- Named by Preaching Magazine as Year's Best Book For Preachers - 2006
- Greek vocabulary and verb tenses are regularly discussed
- Designed both for serious students and for general readers of the Bible
- Commentaries are exegetical in nature, but with an intent to aid expositors
Few New Testament books have been as controversial and misunderstood as the Letter of James. Its place in the canon was contested by some early Christians, and the reformer Martin Luther called it an "epistle of straw." The sometimes negative view of the letter among modern theologians, however, is not shared by ordinary believers. Few books in the New Testament are better known or more often quoted, and because James is so concise, so intensely practical, and so filled with memorable metaphors and illustrations, it has become one of the two or three most popular New Testament books in the church.
This highly original commentary on James by respected New Testament scholar Douglas Moo combines penetrating scholarship with the simplicity of style and pastoral tone characteristic of James itself. After discussing such background issues as authorship, genre, purpose, structure, and theology, Moo provides a verse-by-verse exposition of the text that leads readers to the heart of James's message - wholehearted commitment to Christ. In addition to expounding the meaning of James, Moo also takes care to provide practical insights for applying that meaning in the church today. A number of years in the making, interacting with the best and most recent works on James, and written for readers at all levels, this volume will quickly become a standard commentary on James.
About the Series
The Pillar New Testament Commentary, designed for serious readers of the Bible, seeks above all to make clear the meaning of the text of Scripture as we have it. Writers of the PNTC volumes interact with the most important, informed contemporary debate yet avoid undue technical detail. Their ideal is a blend of rigorous exegesis and exposition, scholarship and pastoral sensitivity, with an eye alert both to biblical theology and to the contemporary relevance of the Bible.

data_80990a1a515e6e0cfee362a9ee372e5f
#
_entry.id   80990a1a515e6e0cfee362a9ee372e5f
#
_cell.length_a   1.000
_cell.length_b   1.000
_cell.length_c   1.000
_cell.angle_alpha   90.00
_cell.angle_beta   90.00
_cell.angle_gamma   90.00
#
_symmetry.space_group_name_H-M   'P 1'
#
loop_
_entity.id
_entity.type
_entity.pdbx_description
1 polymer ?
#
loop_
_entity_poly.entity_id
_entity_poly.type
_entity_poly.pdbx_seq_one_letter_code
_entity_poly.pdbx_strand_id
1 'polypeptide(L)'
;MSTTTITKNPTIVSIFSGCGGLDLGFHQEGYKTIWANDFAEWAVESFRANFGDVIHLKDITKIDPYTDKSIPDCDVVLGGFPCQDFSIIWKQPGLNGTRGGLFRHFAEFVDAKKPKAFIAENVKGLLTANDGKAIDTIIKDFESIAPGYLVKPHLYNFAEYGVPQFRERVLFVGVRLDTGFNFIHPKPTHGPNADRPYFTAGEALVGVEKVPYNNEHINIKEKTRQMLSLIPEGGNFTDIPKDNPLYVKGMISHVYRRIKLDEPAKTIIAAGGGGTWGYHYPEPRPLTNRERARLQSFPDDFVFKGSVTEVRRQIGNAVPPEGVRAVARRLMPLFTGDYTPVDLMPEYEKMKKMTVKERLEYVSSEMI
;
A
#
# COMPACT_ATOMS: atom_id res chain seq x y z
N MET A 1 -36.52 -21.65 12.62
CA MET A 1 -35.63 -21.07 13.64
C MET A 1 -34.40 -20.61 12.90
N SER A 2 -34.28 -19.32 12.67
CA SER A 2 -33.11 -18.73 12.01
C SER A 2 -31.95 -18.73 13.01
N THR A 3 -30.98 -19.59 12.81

While the New International Version is the translation of choice for the English text, Pillar authors base their exposition on the Greek New Testament. They are deeply committed to a fresh wrestling with the text, using every means at their disposal to "loosen the Bible from its pages" to help readers understand what the text says and how to apply it to life today.
Underlying the approach of this series is the fact that God stands over us rather than we in judgment of him. When God speaks to us in his Word, those who profess to know him must respond with reverence, a certain fear, a holy joy, and a questing obedience. These attitudes are reflected in the profoundly Christian stance of the PNTC authors toward the text. With these values in place, the Pillar commentaries will continue to be warmly welcomed by pastors, teachers, and students everywhere.
About the Author
Douglas J. Moo is Blanchard Professor of New Testament at Wheaton Graduate School. He is the author of many books including: The Letters to the Colossians and to Philemon of the Pillar New Testament Commentary series; The Epistle to the Romans from the The New International Commentary on the New Testament; Romans and 2 Peter and Jude from the NIV Application Commentary; Romans from the Baker Exegetical Commentary; James from the Tyndale New Testament Commentary.
The commentary is most valuable for its excellent exegesis, which is not so technical that the non-scholar would find it tedious. Homiletical and devotional insights, which pervade the work, also make the volume a worthwhile addition to the Bible student's library.